My mother was at home. She was a teacher. She had lots of time in the summer especially, so the drivers went to our home and she would onboard them at home.”
That isn’t all. The Villig brothers’ parents played a key role in calling each and every media channel in Estonia. Part of the reason this struck everyone the way it did and prompted the applause was that feeling of humble beginnings. The Villigs have not always been a huge global company with a unicorn valuation. They started like every founder does, trying to be resourceful and find support wherever they could.
They just happened to have a family that wouldn’t take no for an answer.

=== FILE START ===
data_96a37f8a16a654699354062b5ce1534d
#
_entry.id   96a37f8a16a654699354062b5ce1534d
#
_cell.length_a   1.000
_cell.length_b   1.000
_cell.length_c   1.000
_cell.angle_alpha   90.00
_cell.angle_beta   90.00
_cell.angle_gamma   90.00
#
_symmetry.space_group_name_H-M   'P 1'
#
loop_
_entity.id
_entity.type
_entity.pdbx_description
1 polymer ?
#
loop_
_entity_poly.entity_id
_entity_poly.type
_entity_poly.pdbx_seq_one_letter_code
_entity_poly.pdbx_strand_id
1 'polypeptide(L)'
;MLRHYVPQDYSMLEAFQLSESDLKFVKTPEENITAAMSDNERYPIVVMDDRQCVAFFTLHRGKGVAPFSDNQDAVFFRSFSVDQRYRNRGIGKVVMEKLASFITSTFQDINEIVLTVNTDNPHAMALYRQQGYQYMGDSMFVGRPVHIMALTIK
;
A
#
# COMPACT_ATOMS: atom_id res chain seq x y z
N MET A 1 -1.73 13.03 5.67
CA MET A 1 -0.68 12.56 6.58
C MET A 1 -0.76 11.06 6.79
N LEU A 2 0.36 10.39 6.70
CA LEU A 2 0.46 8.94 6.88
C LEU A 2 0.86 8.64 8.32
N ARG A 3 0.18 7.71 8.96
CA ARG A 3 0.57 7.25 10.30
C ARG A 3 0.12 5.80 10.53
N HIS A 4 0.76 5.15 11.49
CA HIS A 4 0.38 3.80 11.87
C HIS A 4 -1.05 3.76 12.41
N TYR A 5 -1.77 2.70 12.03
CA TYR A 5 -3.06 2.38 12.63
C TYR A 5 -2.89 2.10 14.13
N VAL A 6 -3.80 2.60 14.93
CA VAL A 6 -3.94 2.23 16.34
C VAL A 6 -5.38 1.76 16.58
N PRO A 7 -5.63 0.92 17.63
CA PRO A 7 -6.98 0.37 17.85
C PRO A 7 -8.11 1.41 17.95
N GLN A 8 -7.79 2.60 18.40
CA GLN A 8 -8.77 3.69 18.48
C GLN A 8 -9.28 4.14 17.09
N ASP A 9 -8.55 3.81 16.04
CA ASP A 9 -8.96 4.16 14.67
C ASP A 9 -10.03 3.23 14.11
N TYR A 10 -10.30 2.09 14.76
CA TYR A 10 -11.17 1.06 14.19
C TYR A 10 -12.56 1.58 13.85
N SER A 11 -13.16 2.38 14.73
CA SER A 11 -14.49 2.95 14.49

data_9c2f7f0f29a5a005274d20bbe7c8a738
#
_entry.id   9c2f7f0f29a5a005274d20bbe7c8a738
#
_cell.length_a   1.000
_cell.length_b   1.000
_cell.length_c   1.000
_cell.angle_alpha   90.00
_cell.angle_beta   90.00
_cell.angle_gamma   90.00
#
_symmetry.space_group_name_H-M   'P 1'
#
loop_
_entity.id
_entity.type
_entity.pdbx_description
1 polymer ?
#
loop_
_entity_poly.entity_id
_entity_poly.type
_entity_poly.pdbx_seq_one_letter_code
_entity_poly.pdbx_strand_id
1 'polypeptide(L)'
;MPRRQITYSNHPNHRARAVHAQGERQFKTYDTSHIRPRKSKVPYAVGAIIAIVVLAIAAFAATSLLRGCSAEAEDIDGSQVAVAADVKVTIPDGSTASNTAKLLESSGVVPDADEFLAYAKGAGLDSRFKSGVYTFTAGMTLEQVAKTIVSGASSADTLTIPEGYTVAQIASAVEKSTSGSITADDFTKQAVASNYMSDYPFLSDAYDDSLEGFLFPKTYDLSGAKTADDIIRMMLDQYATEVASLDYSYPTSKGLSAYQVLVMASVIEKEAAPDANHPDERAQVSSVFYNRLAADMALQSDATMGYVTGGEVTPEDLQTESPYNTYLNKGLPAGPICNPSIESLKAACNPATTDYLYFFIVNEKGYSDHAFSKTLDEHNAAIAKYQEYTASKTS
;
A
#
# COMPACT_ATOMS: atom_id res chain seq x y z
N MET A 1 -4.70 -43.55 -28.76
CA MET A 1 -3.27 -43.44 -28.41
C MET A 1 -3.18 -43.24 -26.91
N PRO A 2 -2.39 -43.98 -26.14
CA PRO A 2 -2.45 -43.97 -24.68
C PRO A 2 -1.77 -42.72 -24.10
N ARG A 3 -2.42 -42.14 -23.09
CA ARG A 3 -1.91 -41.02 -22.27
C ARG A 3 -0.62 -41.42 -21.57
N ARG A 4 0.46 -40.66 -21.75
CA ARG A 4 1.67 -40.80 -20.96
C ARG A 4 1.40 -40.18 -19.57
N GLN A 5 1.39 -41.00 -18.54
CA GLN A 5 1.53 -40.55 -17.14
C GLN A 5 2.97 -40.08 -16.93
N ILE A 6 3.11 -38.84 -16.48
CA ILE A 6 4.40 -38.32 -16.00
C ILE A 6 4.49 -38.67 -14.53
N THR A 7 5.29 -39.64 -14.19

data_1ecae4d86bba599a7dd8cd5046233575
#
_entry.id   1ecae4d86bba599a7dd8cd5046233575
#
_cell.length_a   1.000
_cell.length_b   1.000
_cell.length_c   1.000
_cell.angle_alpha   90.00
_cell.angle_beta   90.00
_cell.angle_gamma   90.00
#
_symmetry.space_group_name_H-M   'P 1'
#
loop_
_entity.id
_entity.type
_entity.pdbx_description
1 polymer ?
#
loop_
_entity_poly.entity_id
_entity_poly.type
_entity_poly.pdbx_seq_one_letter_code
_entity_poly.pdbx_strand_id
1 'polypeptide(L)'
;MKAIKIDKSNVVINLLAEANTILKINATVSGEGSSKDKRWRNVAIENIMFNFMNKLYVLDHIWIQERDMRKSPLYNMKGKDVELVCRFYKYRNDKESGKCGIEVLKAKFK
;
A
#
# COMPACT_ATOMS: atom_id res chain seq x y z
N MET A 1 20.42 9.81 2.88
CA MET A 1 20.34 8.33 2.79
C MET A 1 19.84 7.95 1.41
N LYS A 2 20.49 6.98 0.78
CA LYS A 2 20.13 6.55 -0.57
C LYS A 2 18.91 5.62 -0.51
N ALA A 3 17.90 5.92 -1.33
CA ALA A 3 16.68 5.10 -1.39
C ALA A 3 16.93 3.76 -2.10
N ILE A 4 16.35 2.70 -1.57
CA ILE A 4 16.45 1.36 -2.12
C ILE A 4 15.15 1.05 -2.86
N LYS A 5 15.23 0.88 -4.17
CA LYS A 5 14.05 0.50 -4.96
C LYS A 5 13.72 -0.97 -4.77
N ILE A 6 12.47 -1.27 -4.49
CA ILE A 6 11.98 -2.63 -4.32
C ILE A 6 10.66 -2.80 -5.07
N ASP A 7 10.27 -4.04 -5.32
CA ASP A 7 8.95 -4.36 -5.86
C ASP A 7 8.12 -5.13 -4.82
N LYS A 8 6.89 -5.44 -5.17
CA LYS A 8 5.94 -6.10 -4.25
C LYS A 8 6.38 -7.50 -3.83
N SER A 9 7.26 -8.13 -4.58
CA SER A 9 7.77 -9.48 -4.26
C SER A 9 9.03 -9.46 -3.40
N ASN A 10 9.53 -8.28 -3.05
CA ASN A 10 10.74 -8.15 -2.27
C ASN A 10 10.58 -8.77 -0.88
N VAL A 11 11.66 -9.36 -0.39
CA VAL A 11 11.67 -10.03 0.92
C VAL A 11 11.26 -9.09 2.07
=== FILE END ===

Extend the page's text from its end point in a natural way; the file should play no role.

The show itself is a startup. Learning from the audience, iterating on our learnings, and truly working to present something which is of value to the world is very important to both Modash and the LIFT99 team. This blog will be regularly updated and maintained in order to document the insights founders share at LIFTOFF.
We do, of course, hope you will attend. Get the ticket to the 6th LIFTOFF event here.
Avery Schrader is the Founder & CEO of Modash.io. Modash allows brands to find influencers all over the world and manage influencer campaigns at scale.
When he’s not busy building his own startup, he really enjoys talking to other founders, finding out new hacks, and experimenting with new content formats.
That’s why we are absolutely in love with him here at LIFT99.